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Mum slams school punishment as 'ridiculous' after daughter is suspended over piercing


Aoife McCabe, with mum Patricia Boyle, is suspended for wearing a plastic piercing retainer in her nose

Aoife McCabe, with mum Patricia Boyle, is suspended for wearing a plastic piercing retainer in her nose

Aoife McCabe, with mum Patricia Boyle, is suspended for wearing a plastic piercing retainer in her nose

The mother of a 13-year-old pupil suspended for a nose piercing has blasted the "ridiculous" punishment by her daughter's Co Fermanagh school.

Aoife McCabe, a year 10 student at St Kevin's College in Lisnaskea, has been excluded from her school since Monday over the incident.

"I've had a week of a lot of hassle over such a silly item," her mother Patricia Boyle told the Belfast Telegraph.

After being told to remove jewellery from her nose by teachers after starting the new school term, Aoife had replaced it with a small and barely visible plastic retainer.

"I had a meeting with the school on Friday morning," Ms Boyle said.

"The vice-principal had to lean forward on the desk to look very closely to see the retainer was still in her nose."

"We were then told they weren't allowed as it was still jewellery."

She continued: "I think it's silly at the end of the day, it's a little piece of plastic that's not taking away from the look of the school uniform and it's not hindering her learning." Ms Boyle said her daughter couldn't understand why she was excluded, with other pupils in her class agreeing it was "silly" to suspend her over the matter.

"The school goes on and on about wanting the pupils to express their personality but when it's not in line with what it wants it's somehow wrong," said Ms Boyle.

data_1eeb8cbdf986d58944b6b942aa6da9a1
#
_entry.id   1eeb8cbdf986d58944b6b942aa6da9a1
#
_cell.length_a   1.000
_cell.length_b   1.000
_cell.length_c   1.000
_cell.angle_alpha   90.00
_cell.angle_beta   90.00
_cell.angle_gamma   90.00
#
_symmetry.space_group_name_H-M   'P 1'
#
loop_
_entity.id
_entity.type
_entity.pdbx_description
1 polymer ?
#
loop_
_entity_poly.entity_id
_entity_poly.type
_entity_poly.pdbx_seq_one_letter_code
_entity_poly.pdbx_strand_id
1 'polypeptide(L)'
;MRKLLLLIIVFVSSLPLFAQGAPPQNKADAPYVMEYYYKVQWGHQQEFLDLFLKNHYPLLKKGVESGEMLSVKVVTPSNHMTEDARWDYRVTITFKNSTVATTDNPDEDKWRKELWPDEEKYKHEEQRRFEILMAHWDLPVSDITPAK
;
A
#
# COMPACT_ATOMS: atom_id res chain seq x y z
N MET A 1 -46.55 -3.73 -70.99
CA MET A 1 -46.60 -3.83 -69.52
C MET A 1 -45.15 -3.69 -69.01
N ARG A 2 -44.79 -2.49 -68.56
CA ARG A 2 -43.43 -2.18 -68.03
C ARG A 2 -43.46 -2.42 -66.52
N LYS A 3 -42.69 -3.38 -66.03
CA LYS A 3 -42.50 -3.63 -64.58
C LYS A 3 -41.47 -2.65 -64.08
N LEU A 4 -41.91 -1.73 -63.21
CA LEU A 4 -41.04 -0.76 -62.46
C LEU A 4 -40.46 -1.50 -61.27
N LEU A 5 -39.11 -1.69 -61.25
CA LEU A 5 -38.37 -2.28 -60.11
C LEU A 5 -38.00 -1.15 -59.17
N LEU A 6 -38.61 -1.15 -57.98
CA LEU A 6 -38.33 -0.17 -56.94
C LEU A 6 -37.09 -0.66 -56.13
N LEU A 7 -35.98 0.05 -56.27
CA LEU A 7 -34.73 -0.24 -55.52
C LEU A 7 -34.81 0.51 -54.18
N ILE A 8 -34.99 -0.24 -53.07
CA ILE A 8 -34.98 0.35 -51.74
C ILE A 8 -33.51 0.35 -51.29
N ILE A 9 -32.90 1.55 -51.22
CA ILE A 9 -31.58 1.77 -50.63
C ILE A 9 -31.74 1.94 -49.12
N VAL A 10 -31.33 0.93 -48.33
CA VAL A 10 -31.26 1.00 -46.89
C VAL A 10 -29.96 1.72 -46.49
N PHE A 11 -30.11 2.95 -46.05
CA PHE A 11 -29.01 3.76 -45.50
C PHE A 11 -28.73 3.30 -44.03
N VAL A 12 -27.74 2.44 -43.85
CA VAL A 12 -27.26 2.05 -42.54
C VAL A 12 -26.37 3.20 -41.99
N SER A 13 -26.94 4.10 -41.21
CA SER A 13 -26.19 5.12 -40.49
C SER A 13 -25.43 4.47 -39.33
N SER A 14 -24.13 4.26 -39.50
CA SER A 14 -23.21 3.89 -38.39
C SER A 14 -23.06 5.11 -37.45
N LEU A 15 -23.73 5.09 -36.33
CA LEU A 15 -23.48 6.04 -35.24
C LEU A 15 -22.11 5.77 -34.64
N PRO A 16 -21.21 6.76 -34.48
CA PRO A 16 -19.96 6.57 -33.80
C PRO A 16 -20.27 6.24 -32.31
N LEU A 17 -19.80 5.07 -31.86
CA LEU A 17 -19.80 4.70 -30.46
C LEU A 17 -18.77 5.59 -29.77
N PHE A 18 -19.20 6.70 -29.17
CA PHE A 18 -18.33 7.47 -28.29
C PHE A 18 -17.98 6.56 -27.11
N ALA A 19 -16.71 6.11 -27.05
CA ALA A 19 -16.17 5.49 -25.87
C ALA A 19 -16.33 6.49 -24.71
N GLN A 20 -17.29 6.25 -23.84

St Kevin's College was contacted by the Belfast Telegraph yesterday but said it did not want to comment on the matter.

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In an earlier statement to the Fermanagh Herald, principal Gary Kelly said he stood by the suspension.

"We have a uniform policy for the school where nose piercing, eyebrow and lip piercing are not part of the policy," he said.

"This girl has been given a week and a half to follow the policy, but unfortunately, the vice-principal has had to suspend her, but she is only suspended until the piercing is removed. Once the piercing is removed, the child can come back to school."

"We have a policy that we have to follow - it is well printed and published on our website, and in our homework diary."

"It is unfortunate this has reached the media, as we thought this could have been dealt with."

St Kevin's College was renamed this year and introduced a new school uniform after an amalgamation of St Comhghall's College, Lisnaskea, and St Eugene's College, Rosslea.

In March, another Co Fermanagh school, Enniskillen Royal Grammar, put two of its pupils in isolation because of their haircuts.

Fourteen-year-old Henry Miskimmin was handed the internal suspension after being told his haircut "wasn't the image the school wanted to portray to the public".

At the time, his mother Sandra spoke out against the school claiming she could see no issue with her son's hairstyle.

"To be isolated for a hair style that doesn't look untidy - it's clean and neat. To be penalised for looking like how he wants to look like is wrong," she said.

Parent Geraldine Gillan also took exception with the policy when her 13-year-old son Tiernan faced a similar sanction for his haircut.

School principal Brenda Mussen defended the uniform policy at the time saying it had always had the support of parents.

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